As Swansea City prepare for the most glamourous game in their history, their manager, Michael Laudrup, has assured supporters that he has no ambition to manage clubs like Real Madrid or Chelsea, both of whom he has been linked with recently.
In the Dane's first season since replacing Brendan Rodgers last summer, the Welsh side are heavy favourites to win their first major domestic title by beating Bradford City in today's Capital One Cup final at Wembley.
The 5-0 defeat at Liverpool last weekend, when Laudrup rested a number of first-choice players, was a rare blip in a campaign many pundits predicted would end in relegation after Rodgers and key players such as Joe Allen and Scott Sinclair left for bigger clubs.
Laudrup, who has kept the side in the top half of the Premier League table almost all season, says he has no desire to follow them. "I have a lot of ambitions with the team I have, but I have no special dream to go to a top team," he said.
Having played for Real Madrid – where many fans want him to replace Jose Mourinho this summer – and Barcelona, he has seen how unstable big clubs can be. "Let's say I had the ambition to be manager one day of Real Madrid, Barcelona, Manchester United, Manchester City, Chelsea, Juventus, whatever," he said.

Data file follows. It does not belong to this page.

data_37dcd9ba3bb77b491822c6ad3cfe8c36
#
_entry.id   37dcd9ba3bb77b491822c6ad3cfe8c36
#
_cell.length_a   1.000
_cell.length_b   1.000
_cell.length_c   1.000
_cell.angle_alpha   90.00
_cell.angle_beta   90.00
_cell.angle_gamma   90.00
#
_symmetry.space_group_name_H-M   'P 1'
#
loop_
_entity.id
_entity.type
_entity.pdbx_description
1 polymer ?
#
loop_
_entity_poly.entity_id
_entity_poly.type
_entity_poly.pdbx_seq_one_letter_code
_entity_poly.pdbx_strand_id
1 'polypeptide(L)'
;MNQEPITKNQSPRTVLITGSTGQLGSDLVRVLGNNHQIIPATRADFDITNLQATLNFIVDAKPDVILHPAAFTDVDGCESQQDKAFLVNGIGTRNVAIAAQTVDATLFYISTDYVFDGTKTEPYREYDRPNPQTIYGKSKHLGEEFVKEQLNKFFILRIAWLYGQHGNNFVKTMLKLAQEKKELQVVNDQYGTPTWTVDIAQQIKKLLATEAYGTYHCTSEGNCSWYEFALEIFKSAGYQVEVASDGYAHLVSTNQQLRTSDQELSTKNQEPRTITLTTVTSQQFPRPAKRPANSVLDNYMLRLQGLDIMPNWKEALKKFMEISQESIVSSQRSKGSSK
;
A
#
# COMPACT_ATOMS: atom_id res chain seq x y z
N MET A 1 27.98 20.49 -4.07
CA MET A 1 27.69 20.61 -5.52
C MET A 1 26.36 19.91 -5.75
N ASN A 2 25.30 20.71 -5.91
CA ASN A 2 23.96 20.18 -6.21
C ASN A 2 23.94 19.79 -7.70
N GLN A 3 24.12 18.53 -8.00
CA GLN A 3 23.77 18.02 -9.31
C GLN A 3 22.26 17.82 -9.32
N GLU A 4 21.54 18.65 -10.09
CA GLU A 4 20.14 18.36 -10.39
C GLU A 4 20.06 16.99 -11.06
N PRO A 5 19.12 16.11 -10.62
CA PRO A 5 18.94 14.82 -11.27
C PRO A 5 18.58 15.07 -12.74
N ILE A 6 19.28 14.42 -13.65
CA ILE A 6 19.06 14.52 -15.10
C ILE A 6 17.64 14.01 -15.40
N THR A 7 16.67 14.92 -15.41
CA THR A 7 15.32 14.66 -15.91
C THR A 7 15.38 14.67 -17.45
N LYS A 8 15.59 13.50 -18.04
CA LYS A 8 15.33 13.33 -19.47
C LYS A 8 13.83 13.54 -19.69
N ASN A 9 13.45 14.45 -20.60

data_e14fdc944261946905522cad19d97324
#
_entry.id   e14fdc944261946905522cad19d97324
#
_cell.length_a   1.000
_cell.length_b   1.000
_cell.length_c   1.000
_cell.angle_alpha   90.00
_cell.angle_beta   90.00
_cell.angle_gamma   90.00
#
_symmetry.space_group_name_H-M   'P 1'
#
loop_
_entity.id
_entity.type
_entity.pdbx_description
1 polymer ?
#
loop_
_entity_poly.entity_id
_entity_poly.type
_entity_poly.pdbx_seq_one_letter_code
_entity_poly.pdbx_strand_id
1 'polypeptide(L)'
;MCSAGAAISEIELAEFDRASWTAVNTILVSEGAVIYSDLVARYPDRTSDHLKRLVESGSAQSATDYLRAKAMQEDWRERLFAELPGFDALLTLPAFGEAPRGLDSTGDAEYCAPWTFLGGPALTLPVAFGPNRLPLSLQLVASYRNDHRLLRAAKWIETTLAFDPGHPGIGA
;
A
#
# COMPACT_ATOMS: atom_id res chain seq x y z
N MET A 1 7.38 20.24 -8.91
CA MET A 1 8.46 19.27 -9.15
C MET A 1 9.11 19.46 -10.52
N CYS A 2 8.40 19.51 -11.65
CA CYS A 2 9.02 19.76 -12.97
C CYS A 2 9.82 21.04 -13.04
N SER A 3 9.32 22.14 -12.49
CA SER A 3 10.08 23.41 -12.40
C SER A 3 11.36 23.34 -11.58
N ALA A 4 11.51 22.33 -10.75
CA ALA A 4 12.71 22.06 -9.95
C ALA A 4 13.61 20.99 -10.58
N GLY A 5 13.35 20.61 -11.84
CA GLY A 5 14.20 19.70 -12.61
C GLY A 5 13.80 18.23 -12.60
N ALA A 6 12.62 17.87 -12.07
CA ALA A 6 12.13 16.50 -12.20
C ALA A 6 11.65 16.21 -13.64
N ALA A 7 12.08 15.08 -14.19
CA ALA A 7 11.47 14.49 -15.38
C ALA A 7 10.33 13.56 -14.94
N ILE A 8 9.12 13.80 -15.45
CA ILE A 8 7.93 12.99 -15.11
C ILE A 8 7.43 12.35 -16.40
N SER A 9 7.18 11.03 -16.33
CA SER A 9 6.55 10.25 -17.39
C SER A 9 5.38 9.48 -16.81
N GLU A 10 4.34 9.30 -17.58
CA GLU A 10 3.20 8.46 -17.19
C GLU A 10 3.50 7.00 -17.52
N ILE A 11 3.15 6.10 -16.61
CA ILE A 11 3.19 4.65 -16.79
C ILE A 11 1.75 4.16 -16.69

"Finally I arrive. I finish second, I go out of the Champions' League semi-final on penalties, I lose 2-1 in the national cup final.
"For 10 years I've done everything to get there and then after nine months, I'm out. Why live for that? I've been there as a player for top clubs. It can be much more pleasure to be somewhere where you don't have to win titles."
According to Laudrup's agent, Bayram Tutumlu, there will be talks with Swansea soon about extending the manager's contract, which runs until the end of next season. The club chairman, Huw Jenkins, said: "I think he will sign a new contract."
Whichever team win today will qualify for the Europa League next season, and last night Bradford were distancing themselves from talk that they could decline to enter if doing so was likely to cost them money. "Playing in Europe would be an absolute privilege," a Bradford spokeswoman said.